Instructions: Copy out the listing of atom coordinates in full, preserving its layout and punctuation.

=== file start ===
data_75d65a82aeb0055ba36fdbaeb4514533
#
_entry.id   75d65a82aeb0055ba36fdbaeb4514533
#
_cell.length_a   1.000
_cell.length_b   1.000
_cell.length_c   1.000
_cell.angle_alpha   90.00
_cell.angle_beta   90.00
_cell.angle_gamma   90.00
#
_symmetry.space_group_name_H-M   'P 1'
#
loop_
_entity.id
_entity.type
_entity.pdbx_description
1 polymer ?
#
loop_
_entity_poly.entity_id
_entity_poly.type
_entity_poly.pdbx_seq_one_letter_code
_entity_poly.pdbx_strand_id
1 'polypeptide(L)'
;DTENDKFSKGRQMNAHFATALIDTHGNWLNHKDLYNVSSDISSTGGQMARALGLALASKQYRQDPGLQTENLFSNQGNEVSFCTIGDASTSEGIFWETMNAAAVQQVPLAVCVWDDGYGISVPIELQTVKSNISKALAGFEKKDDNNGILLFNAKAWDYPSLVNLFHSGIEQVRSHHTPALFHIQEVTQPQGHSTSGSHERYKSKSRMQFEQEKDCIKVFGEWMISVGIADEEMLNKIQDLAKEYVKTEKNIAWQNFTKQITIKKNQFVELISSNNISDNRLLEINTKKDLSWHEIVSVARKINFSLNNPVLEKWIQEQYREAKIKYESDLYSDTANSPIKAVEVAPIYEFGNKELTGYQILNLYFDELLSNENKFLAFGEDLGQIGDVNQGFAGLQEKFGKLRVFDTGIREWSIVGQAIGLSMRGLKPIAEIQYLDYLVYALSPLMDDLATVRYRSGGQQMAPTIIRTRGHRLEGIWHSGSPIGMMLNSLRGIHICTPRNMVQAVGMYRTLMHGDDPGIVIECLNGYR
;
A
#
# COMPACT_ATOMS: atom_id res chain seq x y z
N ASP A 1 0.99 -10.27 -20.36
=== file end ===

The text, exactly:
data_75d65a82aeb0055ba36fdbaeb4514533
#
_entry.id   75d65a82aeb0055ba36fdbaeb4514533
#
_cell.length_a   1.000
_cell.length_b   1.000
_cell.length_c   1.000
_cell.angle_alpha   90.00
_cell.angle_beta   90.00
_cell.angle_gamma   90.00
#
_symmetry.space_group_name_H-M   'P 1'
#
loop_
_entity.id
_entity.type
_entity.pdbx_description
1 polymer ?
#
loop_
_entity_poly.entity_id
_entity_poly.type
_entity_poly.pdbx_seq_one_letter_code
_entity_poly.pdbx_strand_id
1 'polypeptide(L)'
;DTENDKFSKGRQMNAHFATALIDTHGNWLNHKDLYNVSSDISSTGGQMARALGLALASKQYRQDPGLQTENLFSNQGNEVSFCTIGDASTSEGIFWETMNAAAVQQVPLAVCVWDDGYGISVPIELQTVKSNISKALAGFEKKDDNNGILLFNAKAWDYPSLVNLFHSGIEQVRSHHTPALFHIQEVTQPQGHSTSGSHERYKSKSRMQFEQEKDCIKVFGEWMISVGIADEEMLNKIQDLAKEYVKTEKNIAWQNFTKQITIKKNQFVELISSNNISDNRLLEINTKKDLSWHEIVSVARKINFSLNNPVLEKWIQEQYREAKIKYESDLYSDTANSPIKAVEVAPIYEFGNKELTGYQILNLYFDELLSNENKFLAFGEDLGQIGDVNQGFAGLQEKFGKLRVFDTGIREWSIVGQAIGLSMRGLKPIAEIQYLDYLVYALSPLMDDLATVRYRSGGQQMAPTIIRTRGHRLEGIWHSGSPIGMMLNSLRGIHICTPRNMVQAVGMYRTLMHGDDPGIVIECLNGYR
;
A
#
# COMPACT_ATOMS: atom_id res chain seq x y z
N ASP A 1 0.99 -10.27 -20.36